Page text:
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The Portland lawyer easily edges out rivals but is just shy of 50% threshold needed to avoid a runoff

CONTRIBUTED PHOTOS - The crowded field of candidates running in the 2022 race for Commissioner of the Bureau of Labor and Industries include  (from left) Cheri Helt, Casey Kulla and Christina Stephenson., Portland Tribune Portland labor lawyer Christina Stephenson has a big lead, but maybe not big enough to avoid a fall runoff, in the race for commissioner of the Bureau of Labor and Industries, according election returns updated Wednesday morning.

Stephenson had 46.9% of the vote as of Wednesday morning, with former Rep. Cheri Helt, R-Bend, in second with 19.5%. Yamhill County Commissioner Casey Kulla, a Democrat, was third with just over 14.1% of the vote in early returns.

If a candidate can gets over 50% of the vote, they would win the office outright. If under 50%, the top two finishers would go to the general election on Nov. 8.

Commissioner of the Bureau of Labor and Industries is the only statewide office on the ballot besides governor. It's the least known of the five elected statewide offices, with secretary of state, treasurer and attorney general holding higher profiles.

The position often is still referred to by its old name, labor commissioner. The office enforces labor law, civil rights on the job and in housing, promotes job training programs, and acts as a clearing house for businesses seeking to keep up with shifting workplace rules.

The commissioner is elected to a four-year term. Unlike governor, treasurer and secretary of state, there are no term limits. Unlike those three offices, and the attorney general, it is an officially non-partisan position.

The ultimate winner may not be known until Wednesday or later because of drawn-out vote counts.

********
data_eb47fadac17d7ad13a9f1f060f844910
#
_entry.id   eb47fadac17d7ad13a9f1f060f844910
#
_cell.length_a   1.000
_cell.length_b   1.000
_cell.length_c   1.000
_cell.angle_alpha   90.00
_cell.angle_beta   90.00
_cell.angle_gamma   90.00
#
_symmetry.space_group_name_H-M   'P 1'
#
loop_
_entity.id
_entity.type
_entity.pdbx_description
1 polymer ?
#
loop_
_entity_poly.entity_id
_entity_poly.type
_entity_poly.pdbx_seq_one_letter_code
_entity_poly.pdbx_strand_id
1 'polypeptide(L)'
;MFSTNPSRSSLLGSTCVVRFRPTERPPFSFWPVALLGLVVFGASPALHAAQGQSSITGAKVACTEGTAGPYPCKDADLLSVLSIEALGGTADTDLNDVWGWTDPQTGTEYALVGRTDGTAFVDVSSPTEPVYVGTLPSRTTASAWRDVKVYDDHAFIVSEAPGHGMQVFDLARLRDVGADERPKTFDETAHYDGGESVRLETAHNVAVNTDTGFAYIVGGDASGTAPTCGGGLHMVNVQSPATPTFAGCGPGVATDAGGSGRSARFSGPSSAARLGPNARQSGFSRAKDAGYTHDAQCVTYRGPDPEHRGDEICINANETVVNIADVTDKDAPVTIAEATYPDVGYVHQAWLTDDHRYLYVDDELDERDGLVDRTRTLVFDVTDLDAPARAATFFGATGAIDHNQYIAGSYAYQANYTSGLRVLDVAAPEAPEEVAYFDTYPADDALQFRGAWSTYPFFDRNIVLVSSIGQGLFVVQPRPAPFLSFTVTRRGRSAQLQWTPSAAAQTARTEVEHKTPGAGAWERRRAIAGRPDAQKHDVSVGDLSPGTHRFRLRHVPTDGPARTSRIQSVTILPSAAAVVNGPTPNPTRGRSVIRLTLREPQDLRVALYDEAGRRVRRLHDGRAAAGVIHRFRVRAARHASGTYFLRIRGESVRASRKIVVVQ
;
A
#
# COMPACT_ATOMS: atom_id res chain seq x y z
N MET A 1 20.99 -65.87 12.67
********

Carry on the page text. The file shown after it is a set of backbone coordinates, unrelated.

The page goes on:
But whether the race goes to November or ends Tuesday should be known early. It's a quirk of Oregon election law.

Democrats and Republicans hold closed primaries — party members only — to vote for their nominees for governor, congress and the Legislature.

The over 1 million unaffiliated voters, the state's largest group, are blocked from taking part.

But BOLI is on their ballot.

Under Oregon election law, any candidate who gets more than 50% of the vote, wins the entire election based on Tuesday's vote, with no November run-off.

That's what happened with incumbent Val Hoyle in 2018.

The BOLI job became a political wild card on Dec. 1 of last year when U.S. Rep. Peter DeFazio, D-Springfield, announced he would not seek another term in Congress.

The same day, Hoyle announced she would shut down her re-election bid for BOLI to run for DeFazio's 4th Congressional District seat. Soon after, DeFazio endorsed Hoyle.

Into the BOLI race vacuum jumped Yamhill County Commissioner Casey Kulla, who switched from the Democratic primary for governor to the BOLI race.

Stephenson, a Democrat, filed to run and quickly won backing from labor unions.

Helt had been mulling a bid in the newly aligned 5th Congressional District seat. On March 8, just before the deadline, she filed to run for BOLI.

The trio were the most visible on the campaign circuit and raised the bulk of campaign funds. Four others were on the ballot.

Stephenson, who has drawn major support from labor unions in her first bid for office, was the biggest fundraiser in the race. Her only previous bid for office was a second-place finish in the 2020 Democratic primary for House District 33.

Like all offices, the BOLI will have to wait until January to assume office.


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